On February 20, 2020 the U.S. Food and Drug Administration (FDA) published a final rule, revising the regulatory definition of biological products to match the definition Congress agreed to in the Further Consolidated Appropriations Act, 2020. The changes reflect the FDA’s efforts to remove regulatory hurdles in order to create cheaper versions of biological products, most notably insulin.
Biological products, or biologics, replicate natural substances in the body, like enzymes, antibodies, or hormones. Insulin products have received particular attention, as many rely on insulin to manage their condition. However, despite the wide-spread demand for insulin products, there has been limited competition in the marketplace, resulting in fewer options for consumers and increasingly higher prices.
The Public Health Service Act (PHS Act) requires those who manufacture biologics to hold a license for the products, which are issued by FDA. The Biologics Price Competition and Innovation Act of 2009 (BPCI Act) amended the PHS Act to include an abbreviated licensure pathway for biologics that were biosimilar or interchangeable with an FDA-licensed product. Before the BPCI Act, certain protein biologics like insulin were approved under the Food, Drug and Cosmetic Act (FDC Act). The BPCI Act amended the PHS Act to provide that on March 23, 2020, all licenses for these “transition” biologics previously approved under the FDC Act would be deemed licensed under the PHS Act. This transition would make the PHS Act the exclusive pathway for biologic approval.
Changes to Biologics Regulation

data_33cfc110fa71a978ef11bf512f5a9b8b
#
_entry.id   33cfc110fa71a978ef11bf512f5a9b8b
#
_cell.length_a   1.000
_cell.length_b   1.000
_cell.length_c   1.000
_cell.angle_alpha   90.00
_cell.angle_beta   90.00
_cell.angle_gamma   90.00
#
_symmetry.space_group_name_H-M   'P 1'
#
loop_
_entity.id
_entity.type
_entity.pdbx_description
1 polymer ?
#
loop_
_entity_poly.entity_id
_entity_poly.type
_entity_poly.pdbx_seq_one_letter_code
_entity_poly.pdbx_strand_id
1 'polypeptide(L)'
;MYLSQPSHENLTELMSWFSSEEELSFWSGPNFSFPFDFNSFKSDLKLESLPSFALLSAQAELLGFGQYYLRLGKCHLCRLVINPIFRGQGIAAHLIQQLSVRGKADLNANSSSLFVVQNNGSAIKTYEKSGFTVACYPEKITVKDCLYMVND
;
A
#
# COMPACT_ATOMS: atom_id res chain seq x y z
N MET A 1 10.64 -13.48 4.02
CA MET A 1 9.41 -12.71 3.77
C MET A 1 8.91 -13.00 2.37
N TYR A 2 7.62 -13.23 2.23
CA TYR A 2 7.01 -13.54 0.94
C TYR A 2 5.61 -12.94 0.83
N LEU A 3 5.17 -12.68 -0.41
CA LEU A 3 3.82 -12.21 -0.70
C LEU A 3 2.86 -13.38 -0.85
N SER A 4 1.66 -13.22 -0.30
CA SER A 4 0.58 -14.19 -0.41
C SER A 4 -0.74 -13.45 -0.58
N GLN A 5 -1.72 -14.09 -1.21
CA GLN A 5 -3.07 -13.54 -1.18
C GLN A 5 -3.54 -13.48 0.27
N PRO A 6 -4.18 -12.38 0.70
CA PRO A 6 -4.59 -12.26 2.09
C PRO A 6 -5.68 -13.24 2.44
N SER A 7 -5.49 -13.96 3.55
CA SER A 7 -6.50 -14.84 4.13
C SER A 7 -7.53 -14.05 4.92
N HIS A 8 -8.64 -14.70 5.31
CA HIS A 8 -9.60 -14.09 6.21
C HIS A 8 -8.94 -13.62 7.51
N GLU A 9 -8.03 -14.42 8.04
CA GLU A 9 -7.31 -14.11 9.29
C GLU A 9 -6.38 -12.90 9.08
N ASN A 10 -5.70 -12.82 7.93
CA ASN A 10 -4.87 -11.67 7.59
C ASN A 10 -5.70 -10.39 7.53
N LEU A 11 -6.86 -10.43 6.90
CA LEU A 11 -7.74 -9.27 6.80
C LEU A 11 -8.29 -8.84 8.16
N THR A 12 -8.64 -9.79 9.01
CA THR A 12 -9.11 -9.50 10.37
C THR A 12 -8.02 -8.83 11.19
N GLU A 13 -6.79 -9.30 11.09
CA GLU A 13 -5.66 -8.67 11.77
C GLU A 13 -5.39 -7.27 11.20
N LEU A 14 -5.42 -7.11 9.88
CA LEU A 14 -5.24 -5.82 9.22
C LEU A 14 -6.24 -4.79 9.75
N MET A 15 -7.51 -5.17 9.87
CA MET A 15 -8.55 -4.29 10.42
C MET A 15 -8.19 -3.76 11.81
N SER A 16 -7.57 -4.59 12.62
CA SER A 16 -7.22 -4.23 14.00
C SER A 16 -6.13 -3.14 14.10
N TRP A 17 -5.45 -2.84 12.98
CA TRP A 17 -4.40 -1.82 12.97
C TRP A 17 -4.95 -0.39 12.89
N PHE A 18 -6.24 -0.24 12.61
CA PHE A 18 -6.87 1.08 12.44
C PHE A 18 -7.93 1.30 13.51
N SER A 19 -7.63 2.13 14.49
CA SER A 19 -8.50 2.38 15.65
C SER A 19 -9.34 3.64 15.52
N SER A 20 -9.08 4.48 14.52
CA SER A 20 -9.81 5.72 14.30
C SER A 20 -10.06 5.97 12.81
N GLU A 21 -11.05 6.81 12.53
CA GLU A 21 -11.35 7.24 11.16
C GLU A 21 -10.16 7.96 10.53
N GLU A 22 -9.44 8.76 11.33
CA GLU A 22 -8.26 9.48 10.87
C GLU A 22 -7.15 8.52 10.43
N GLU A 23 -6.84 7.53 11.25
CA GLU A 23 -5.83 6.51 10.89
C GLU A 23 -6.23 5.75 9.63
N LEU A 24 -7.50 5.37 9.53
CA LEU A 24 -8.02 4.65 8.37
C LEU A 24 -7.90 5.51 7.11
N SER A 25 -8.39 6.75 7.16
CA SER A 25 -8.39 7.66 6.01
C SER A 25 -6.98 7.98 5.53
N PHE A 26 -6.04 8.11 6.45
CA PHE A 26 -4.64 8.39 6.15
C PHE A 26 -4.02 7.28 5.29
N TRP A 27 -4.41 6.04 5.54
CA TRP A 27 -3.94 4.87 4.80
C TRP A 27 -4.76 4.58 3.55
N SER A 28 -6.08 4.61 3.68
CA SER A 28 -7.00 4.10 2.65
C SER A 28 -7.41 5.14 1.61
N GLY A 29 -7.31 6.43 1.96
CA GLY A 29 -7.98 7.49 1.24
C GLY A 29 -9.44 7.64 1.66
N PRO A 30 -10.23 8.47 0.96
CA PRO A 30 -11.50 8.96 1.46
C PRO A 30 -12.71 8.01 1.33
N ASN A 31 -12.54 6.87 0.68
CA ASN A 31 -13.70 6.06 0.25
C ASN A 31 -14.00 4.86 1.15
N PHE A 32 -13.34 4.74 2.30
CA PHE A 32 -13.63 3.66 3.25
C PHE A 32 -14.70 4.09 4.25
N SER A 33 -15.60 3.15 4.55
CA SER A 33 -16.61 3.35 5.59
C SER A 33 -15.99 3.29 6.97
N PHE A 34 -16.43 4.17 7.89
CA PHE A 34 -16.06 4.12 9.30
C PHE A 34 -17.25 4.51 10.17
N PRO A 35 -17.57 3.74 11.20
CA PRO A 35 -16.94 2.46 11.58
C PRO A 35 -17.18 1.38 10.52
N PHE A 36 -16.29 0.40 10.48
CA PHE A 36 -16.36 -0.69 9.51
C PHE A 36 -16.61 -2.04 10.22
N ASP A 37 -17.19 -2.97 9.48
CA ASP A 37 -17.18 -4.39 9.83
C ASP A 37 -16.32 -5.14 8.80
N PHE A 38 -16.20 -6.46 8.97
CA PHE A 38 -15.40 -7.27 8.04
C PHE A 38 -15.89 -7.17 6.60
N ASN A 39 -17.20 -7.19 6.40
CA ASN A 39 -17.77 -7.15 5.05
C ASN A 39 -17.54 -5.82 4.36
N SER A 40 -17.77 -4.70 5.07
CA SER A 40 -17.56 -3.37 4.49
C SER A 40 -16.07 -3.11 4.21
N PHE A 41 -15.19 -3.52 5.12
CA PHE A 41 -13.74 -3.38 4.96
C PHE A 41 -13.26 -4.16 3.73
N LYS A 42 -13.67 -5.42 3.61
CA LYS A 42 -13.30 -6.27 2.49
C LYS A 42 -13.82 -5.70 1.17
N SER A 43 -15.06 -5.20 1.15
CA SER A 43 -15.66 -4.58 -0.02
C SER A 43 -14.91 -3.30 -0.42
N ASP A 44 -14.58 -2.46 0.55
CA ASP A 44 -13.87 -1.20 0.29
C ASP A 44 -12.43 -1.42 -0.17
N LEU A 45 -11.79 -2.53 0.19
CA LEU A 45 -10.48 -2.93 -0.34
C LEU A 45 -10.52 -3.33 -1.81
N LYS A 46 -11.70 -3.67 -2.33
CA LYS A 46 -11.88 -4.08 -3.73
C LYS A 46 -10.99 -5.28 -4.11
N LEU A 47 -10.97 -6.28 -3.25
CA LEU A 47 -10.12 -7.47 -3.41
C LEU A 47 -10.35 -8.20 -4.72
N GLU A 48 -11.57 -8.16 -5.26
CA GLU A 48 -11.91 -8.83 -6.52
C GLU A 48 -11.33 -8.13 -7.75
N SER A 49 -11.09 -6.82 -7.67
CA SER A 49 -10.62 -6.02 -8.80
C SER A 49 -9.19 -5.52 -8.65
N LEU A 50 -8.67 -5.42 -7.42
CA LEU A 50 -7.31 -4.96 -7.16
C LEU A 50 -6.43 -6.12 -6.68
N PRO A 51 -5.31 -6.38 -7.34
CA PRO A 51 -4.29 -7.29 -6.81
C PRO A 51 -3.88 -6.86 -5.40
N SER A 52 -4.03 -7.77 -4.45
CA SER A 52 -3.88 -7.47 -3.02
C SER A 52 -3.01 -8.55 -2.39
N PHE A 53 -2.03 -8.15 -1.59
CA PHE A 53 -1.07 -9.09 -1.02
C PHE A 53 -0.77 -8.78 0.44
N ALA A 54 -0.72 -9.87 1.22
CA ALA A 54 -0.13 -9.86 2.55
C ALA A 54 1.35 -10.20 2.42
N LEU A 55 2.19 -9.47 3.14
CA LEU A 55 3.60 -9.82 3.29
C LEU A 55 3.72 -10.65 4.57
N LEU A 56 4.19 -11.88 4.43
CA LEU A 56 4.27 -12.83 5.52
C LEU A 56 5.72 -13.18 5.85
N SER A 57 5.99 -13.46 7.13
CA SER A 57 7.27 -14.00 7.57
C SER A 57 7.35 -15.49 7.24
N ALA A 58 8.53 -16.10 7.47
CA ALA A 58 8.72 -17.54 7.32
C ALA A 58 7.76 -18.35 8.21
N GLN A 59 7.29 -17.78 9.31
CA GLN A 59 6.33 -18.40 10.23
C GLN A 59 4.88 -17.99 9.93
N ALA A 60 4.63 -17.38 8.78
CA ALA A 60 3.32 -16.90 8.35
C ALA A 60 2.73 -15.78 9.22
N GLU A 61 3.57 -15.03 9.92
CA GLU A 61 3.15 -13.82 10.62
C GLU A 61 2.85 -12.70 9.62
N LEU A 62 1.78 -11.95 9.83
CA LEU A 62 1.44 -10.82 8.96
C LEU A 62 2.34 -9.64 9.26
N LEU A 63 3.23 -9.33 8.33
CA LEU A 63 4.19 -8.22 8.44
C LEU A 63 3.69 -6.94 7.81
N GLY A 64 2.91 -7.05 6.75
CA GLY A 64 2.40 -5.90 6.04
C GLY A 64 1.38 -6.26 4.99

The final rule amends FDA’s regulatory definition of “biological product,” by finalizing a technical revision and conforming to the statutory definition in the BPCI Act. Under the final rule, the definition of “biological product” includes all proteins, meaning “any alpha amino acid polymer with a specific defined sequence that is greater than 40 amino acids in size.” The final rule is intended to “reduce regulatory uncertainty over whether certain products are regulated as drugs or biological products.”
Starting March 23, 2020, an application for a biological product formerly approved under the FDC Act, such as insulin, will be deemed to be a license application for the product under the PHS Act. Regulation of these transition biologics as biological products, rather than as approved drugs, will enable them to serve as the reference product for biosimilar or interchangeable products under the abbreviated licensure pathway of the BPCI Act. Biosimilars approved under the PHS Act will be able to seek interchangeable designations for the first time, and interchangeable insulins will be eligible for substitution at the pharmacy level. With increased availability of approved biosimilar and interchangeable insulin products, FDA anticipates patient access and affordability to improve.
In a press release, FDA stated the new rule is “aimed at increasing patient access to insulin products used daily by millions of Americans… as well as certain other biological products set to transition regulatory pathways in March.”
FDA published information for providers and patients about these changes, addressing frequently asked questions. These documents emphasize that the transition will not impact existing prescribing or dispensing practices or product appearance.